Prohibition: America tries to go dry
Bootleggers. Washington State Archives. Clark County Photograph Collection. 1927.
The 18th Amendment to the U.S. Constitution went into effect Jan. 16, 1920. It banned the sale, transportation, import, and export of all intoxicating liquor throughout the United States and all territories under the jurisdiction of the federal government. In Washington state, however, the prohibition of the manufacture and sale of liquor began Jan. 1, 1916. Prohibition ended nationally in 1933.
Start with secondary sources
Use secondary sources to gain basic knowledge of your topic, its significance, and historical context.
Ask a Librarian online at Washington State Library to get expert help in locating useful secondary sources.
Then use primary sources
Use primary sources to deepen your understanding of the topic, and assemble evidence to support your own analysis and interpretation.
Ask an Archivist online at Washington State Archives to get expert help in locating useful primary sources.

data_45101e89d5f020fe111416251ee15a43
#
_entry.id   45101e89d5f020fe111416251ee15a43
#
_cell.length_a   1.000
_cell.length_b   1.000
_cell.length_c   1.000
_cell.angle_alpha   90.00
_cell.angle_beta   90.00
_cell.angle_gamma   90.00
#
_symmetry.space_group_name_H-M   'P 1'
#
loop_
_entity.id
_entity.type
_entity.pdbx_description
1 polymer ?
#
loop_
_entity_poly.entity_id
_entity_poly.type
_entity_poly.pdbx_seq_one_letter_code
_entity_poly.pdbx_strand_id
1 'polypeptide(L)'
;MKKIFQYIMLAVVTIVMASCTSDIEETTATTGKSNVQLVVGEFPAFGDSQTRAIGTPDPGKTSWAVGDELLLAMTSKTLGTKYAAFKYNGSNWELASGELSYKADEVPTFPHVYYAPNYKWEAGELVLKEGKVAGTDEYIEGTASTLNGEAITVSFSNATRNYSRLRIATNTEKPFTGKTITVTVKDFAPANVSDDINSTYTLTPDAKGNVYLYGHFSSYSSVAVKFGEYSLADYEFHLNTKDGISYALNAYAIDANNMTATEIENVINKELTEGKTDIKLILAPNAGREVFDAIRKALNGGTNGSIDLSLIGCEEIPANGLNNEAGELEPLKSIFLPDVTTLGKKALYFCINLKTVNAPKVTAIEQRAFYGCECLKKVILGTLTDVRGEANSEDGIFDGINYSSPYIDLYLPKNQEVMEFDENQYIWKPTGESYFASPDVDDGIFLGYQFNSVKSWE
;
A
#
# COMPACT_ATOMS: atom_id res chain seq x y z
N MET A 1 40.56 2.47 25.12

Some key historical research questions:
- Why was a constitutional amendment to ban liquor ratified in the United States?
- What economic and social conditions influenced the establishment of Prohibition?
- How well did it work?
- Why was it repealed in 1933?
- How did prohibition affect law enforcement, organized crime, and the justice system?
- Why did the prohibition of liquor manufacture and sales begin four years earlier in Washington?
- How many other states banned liquor before nationwide prohibition?
- What are bootleggers, speakeasies, and moonshiners, and what roles did they play in Prohibition?
- What did Washington and other states do to control the manufacture and sale of liquor after Prohibition?
- What are “blue laws”?
- How do efforts to stop the consumption of alcohol through Prohibition compare with our efforts to stop the consumption of other addictive substances?
- Consider other possibilities for historical questions as you analyze and interpret this topic.
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